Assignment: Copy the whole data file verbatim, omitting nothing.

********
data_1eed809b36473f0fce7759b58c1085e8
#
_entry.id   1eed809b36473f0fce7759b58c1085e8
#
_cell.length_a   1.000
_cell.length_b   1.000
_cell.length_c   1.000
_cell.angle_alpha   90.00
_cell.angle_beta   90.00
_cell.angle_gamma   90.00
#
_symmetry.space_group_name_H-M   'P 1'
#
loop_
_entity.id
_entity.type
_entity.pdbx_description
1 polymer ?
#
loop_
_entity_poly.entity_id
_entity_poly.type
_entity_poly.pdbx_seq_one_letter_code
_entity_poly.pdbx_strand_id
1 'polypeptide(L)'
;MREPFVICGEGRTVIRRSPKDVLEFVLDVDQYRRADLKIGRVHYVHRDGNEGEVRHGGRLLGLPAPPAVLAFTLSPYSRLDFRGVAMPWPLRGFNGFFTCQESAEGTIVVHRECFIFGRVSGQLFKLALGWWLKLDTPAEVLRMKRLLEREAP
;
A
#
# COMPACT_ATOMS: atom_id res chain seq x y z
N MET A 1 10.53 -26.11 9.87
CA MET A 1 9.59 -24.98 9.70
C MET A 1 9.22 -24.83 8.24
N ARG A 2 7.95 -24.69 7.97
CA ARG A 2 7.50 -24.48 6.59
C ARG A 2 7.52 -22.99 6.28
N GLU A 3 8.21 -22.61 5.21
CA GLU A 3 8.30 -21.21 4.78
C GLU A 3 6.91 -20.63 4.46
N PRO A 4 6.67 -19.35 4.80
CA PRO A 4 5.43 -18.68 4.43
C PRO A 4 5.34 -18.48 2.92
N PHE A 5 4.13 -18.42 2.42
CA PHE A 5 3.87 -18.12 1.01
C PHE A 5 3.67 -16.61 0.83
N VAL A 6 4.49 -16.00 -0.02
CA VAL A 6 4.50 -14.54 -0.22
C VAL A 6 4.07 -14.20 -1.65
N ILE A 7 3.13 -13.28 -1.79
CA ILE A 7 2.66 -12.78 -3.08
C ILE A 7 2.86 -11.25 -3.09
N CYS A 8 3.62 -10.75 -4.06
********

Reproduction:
data_1eed809b36473f0fce7759b58c1085e8
#
_entry.id   1eed809b36473f0fce7759b58c1085e8
#
_cell.length_a   1.000
_cell.length_b   1.000
_cell.length_c   1.000
_cell.angle_alpha   90.00
_cell.angle_beta   90.00
_cell.angle_gamma   90.00
#
_symmetry.space_group_name_H-M   'P 1'
#
loop_
_entity.id
_entity.type
_entity.pdbx_description
1 polymer ?
#
loop_
_entity_poly.entity_id
_entity_poly.type
_entity_poly.pdbx_seq_one_letter_code
_entity_poly.pdbx_strand_id
1 'polypeptide(L)'
;MREPFVICGEGRTVIRRSPKDVLEFVLDVDQYRRADLKIGRVHYVHRDGNEGEVRHGGRLLGLPAPPAVLAFTLSPYSRLDFRGVAMPWPLRGFNGFFTCQESAEGTIVVHRECFIFGRVSGQLFKLALGWWLKLDTPAEVLRMKRLLEREAP
;
A
#
# COMPACT_ATOMS: atom_id res chain seq x y z
N MET A 1 10.53 -26.11 9.87
CA MET A 1 9.59 -24.98 9.70
C MET A 1 9.22 -24.83 8.24
N ARG A 2 7.95 -24.69 7.97
CA ARG A 2 7.50 -24.48 6.59
C ARG A 2 7.52 -22.99 6.28
N GLU A 3 8.21 -22.61 5.21
CA GLU A 3 8.30 -21.21 4.78
C GLU A 3 6.91 -20.63 4.46
N PRO A 4 6.67 -19.35 4.80
CA PRO A 4 5.43 -18.68 4.43
C PRO A 4 5.34 -18.48 2.92
N PHE A 5 4.13 -18.42 2.42
CA PHE A 5 3.87 -18.12 1.01
C PHE A 5 3.67 -16.61 0.83
N VAL A 6 4.49 -16.00 -0.02
CA VAL A 6 4.50 -14.54 -0.22
C VAL A 6 4.07 -14.20 -1.65
N ILE A 7 3.13 -13.28 -1.79
CA ILE A 7 2.66 -12.78 -3.08
C ILE A 7 2.86 -11.25 -3.09
N CYS A 8 3.62 -10.75 -4.06